The journey to finding my vocation has shown me the importance of praying for my boys’ vocations.

John and I have prayed for their future possible wives and for their “yes” to God if they are to be called to the priesthood. We pray for our kids to hear God’s call for their lives, no matter where it might take them. We pray that they have a deep love for God and the Eucharist.

There are so many directions this life can take them, I hope our prayers will help them stay on the path that leads them as close to God as possible. I hope our prayers will help lead them to their sainthood.

 

Another lesson, that I am still learning and asking God to show me, is about my vocation within my vocation. My spiritual director refers to the two as “your big V and little V.”

Big V= wife/mom, Little V= the other little missions that God has created me for.

A hot topic in mom circles is being “more than a just a mom.”

We all cringe at the “just a mom,” because being a mom is our Big V, our biggest job in this life, besides being a wife.

But, God has given us all kinds of talents and desires of the heart that are between just us and God and meant for the salvation of the world.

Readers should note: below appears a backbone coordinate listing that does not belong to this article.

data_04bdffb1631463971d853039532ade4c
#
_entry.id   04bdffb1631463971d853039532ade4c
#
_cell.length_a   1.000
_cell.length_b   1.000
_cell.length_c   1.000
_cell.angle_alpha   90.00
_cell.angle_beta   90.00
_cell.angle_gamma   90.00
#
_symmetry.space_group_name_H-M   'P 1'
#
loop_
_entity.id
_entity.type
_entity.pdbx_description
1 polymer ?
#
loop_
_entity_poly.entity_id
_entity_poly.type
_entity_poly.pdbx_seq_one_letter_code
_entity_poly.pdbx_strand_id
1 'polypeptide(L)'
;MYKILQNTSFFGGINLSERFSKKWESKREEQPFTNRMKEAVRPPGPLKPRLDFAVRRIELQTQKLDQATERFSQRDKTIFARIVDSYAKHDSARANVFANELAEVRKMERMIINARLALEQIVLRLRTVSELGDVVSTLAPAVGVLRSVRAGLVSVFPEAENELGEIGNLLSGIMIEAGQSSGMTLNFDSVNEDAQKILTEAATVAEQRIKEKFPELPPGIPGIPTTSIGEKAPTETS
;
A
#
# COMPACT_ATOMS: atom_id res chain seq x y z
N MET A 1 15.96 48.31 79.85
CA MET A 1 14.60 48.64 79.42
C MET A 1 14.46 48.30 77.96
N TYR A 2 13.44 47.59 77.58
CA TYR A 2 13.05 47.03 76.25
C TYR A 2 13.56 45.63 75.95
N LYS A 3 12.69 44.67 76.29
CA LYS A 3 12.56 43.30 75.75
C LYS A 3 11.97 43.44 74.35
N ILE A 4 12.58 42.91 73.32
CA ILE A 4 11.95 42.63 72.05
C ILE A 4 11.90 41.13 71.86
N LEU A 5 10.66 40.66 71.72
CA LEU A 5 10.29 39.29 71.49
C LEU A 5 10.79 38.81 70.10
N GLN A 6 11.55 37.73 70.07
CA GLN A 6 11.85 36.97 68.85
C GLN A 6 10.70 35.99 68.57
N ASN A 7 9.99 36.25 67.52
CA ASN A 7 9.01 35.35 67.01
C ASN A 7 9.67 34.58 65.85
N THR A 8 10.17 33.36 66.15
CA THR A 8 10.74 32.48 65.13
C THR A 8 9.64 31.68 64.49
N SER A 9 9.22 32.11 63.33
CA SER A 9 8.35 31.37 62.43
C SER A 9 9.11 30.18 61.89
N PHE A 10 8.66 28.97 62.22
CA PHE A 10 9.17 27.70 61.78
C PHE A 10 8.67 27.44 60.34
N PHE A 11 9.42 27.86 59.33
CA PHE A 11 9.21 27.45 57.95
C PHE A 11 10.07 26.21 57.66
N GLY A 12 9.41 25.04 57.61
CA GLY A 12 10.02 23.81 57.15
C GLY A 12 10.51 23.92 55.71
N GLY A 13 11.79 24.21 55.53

The Little V can be a hard thing to discern, many times even harder than the Big V.

I think a lot of times what gets in the way of us with a mom vocation is either mom guilt and just being plain tired.

We’re so busy keeping little humans alive and well: Who has time for anything else?!

 

Every soul is created completely different, so I can only speak for myself, but the times that I let my little humans completely rule my life, I wasn’t at peace. I wasn’t living my abundant life. That totally makes sense, because I was putting aside the other side of who God created me to be.

I see the little vocations as ever evolving. Think, Mother Teresa and her “call within a call.” She didn’t give up on her first calling; she just gave God her “yes” to expanding on that call. And what came to be was a saint.

 

Vocations Awareness week doesn’t solely belong to the young … what’s your little vocation in waiting? Is it time for the world to be graced by your own “call within a call”?


Copyright 2019 Stephanie Stovall

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About Author

Stephanie Stovall loves Oklahoma State University and hanging out with her husband. She keeps Holy Mary busy praying for patience with her five little boys. Stephanie loves God, Catholicism and evangelizing with all her heart! You can find more of her messy thoughts over on TheBlessedFruit.com

1 Comment

  1. Love your words about big V and Little v. I struggle with this more than I care to admit and continually even after 16 years as a wife and 14 years as a mom ask God for my calling. I love being a wife and mother but sometimes ask God what kind of a mom he wants me to be because I’m not always the best at being content with “just a mom” and the struggle to want things beyond that realm (and sometimes I do) sheds major guilt in me. I wouldn’t trade being a mother but sometimes wonder why I can’t be content with just being a mom.